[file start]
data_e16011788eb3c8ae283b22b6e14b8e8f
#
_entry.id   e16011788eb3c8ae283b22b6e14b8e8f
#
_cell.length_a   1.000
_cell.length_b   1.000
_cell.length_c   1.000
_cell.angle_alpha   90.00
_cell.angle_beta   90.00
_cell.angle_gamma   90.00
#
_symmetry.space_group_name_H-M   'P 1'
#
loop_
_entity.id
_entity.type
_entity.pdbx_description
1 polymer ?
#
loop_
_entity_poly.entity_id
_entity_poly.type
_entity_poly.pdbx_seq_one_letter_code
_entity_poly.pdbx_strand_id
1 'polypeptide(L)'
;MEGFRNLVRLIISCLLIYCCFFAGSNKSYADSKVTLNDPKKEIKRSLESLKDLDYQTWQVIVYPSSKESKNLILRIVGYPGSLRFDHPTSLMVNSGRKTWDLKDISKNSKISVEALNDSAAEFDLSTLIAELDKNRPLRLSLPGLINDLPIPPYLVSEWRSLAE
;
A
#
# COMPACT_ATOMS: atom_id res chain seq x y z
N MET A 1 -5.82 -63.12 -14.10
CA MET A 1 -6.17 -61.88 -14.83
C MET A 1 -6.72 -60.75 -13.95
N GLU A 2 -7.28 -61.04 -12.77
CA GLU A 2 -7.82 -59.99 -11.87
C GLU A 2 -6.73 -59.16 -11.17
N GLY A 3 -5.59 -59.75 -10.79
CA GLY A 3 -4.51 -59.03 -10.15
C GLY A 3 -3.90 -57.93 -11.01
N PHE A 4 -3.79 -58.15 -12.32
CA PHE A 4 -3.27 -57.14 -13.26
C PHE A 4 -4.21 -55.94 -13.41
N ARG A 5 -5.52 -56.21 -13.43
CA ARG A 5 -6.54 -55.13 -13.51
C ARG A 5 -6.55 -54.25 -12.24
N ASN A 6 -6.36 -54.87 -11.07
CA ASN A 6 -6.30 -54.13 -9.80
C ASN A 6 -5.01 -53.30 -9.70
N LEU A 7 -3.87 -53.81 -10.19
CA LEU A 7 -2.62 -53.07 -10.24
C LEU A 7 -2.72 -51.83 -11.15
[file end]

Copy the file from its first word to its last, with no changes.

data_e16011788eb3c8ae283b22b6e14b8e8f
#
_entry.id   e16011788eb3c8ae283b22b6e14b8e8f
#
_cell.length_a   1.000
_cell.length_b   1.000
_cell.length_c   1.000
_cell.angle_alpha   90.00
_cell.angle_beta   90.00
_cell.angle_gamma   90.00
#
_symmetry.space_group_name_H-M   'P 1'
#
loop_
_entity.id
_entity.type
_entity.pdbx_description
1 polymer ?
#
loop_
_entity_poly.entity_id
_entity_poly.type
_entity_poly.pdbx_seq_one_letter_code
_entity_poly.pdbx_strand_id
1 'polypeptide(L)'
;MEGFRNLVRLIISCLLIYCCFFAGSNKSYADSKVTLNDPKKEIKRSLESLKDLDYQTWQVIVYPSSKESKNLILRIVGYPGSLRFDHPTSLMVNSGRKTWDLKDISKNSKISVEALNDSAAEFDLSTLIAELDKNRPLRLSLPGLINDLPIPPYLVSEWRSLAE
;
A
#
# COMPACT_ATOMS: atom_id res chain seq x y z
N MET A 1 -5.82 -63.12 -14.10
CA MET A 1 -6.17 -61.88 -14.83
C MET A 1 -6.72 -60.75 -13.95
N GLU A 2 -7.28 -61.04 -12.77
CA GLU A 2 -7.82 -59.99 -11.87
C GLU A 2 -6.73 -59.16 -11.17
N GLY A 3 -5.59 -59.75 -10.79
CA GLY A 3 -4.51 -59.03 -10.15
C GLY A 3 -3.90 -57.93 -11.01
N PHE A 4 -3.79 -58.15 -12.32
CA PHE A 4 -3.27 -57.14 -13.26
C PHE A 4 -4.21 -55.94 -13.41
N ARG A 5 -5.52 -56.21 -13.43
CA ARG A 5 -6.54 -55.13 -13.51
C ARG A 5 -6.55 -54.25 -12.24
N ASN A 6 -6.36 -54.87 -11.07
CA ASN A 6 -6.30 -54.13 -9.80
C ASN A 6 -5.01 -53.30 -9.70
N LEU A 7 -3.87 -53.81 -10.19
CA LEU A 7 -2.62 -53.07 -10.24
C LEU A 7 -2.72 -51.83 -11.15